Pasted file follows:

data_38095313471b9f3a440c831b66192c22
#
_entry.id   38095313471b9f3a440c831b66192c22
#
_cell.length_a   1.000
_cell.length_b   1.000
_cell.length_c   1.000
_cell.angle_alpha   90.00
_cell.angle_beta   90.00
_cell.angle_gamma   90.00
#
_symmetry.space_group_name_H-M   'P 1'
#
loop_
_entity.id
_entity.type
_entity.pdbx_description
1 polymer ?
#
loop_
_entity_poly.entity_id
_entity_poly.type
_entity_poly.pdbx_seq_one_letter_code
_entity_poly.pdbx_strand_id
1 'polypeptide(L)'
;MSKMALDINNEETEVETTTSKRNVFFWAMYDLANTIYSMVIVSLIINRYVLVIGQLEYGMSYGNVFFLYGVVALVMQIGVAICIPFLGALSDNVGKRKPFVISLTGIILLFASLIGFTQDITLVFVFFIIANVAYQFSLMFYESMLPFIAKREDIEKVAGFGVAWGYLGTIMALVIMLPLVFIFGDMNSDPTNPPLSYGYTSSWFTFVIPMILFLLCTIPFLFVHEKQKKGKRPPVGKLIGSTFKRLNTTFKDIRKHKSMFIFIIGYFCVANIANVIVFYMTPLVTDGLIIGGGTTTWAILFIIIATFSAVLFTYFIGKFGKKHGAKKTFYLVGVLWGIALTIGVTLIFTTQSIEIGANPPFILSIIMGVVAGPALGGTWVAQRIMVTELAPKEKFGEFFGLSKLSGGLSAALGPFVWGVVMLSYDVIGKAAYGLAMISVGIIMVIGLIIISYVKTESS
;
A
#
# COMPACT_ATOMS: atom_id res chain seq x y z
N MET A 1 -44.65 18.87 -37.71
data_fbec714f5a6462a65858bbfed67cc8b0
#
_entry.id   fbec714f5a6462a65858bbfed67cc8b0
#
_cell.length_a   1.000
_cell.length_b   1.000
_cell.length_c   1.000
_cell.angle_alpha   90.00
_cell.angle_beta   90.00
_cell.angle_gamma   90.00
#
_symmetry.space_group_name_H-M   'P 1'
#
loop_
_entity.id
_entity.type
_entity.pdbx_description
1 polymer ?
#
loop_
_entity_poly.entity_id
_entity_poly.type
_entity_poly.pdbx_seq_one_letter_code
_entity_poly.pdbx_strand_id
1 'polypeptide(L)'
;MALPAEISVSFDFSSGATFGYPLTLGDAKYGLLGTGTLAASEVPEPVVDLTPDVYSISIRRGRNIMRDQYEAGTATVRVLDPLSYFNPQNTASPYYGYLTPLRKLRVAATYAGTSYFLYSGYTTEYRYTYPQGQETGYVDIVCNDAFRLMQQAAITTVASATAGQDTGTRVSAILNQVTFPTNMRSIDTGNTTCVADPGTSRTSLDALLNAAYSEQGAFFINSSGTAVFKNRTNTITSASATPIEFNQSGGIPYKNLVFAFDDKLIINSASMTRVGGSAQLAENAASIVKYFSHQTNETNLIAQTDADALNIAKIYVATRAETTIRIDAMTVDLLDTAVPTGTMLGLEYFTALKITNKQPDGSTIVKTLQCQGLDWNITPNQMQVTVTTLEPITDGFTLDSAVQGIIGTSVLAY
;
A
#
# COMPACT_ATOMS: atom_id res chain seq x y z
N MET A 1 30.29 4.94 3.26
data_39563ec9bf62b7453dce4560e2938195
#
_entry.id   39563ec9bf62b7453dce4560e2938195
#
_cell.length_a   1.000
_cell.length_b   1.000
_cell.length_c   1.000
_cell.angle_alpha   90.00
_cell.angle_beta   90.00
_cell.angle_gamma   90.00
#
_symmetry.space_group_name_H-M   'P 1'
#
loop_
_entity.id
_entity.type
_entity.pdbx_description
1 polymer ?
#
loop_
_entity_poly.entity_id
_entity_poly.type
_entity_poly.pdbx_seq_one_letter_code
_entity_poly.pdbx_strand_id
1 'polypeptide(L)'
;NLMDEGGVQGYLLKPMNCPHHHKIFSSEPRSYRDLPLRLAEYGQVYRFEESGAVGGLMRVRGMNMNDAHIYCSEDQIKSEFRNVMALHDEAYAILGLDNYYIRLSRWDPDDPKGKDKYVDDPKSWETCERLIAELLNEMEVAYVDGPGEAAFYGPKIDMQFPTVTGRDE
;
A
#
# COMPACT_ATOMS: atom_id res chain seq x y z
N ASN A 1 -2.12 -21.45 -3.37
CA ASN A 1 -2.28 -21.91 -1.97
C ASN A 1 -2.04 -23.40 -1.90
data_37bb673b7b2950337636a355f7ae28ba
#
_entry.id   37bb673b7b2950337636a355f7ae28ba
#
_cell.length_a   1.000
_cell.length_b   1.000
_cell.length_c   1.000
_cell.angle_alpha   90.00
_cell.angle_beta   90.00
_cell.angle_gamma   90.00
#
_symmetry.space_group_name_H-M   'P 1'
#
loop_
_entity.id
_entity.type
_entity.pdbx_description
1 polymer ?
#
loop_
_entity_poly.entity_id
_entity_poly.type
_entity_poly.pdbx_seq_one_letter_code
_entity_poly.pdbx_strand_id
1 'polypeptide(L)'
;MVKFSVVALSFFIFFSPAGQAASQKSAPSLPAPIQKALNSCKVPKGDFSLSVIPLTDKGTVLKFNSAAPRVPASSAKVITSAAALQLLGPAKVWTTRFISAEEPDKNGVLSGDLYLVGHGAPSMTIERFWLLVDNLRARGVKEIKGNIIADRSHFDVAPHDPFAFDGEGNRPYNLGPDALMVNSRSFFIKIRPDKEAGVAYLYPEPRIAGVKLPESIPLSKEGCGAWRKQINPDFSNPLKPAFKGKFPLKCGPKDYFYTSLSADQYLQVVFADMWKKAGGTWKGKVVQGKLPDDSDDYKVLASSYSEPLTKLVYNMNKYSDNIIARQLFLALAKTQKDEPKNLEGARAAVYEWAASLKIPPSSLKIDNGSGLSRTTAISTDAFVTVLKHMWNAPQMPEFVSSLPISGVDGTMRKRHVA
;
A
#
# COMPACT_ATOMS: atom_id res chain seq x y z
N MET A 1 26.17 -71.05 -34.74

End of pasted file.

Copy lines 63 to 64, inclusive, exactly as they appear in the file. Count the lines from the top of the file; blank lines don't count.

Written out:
data_39563ec9bf62b7453dce4560e2938195
#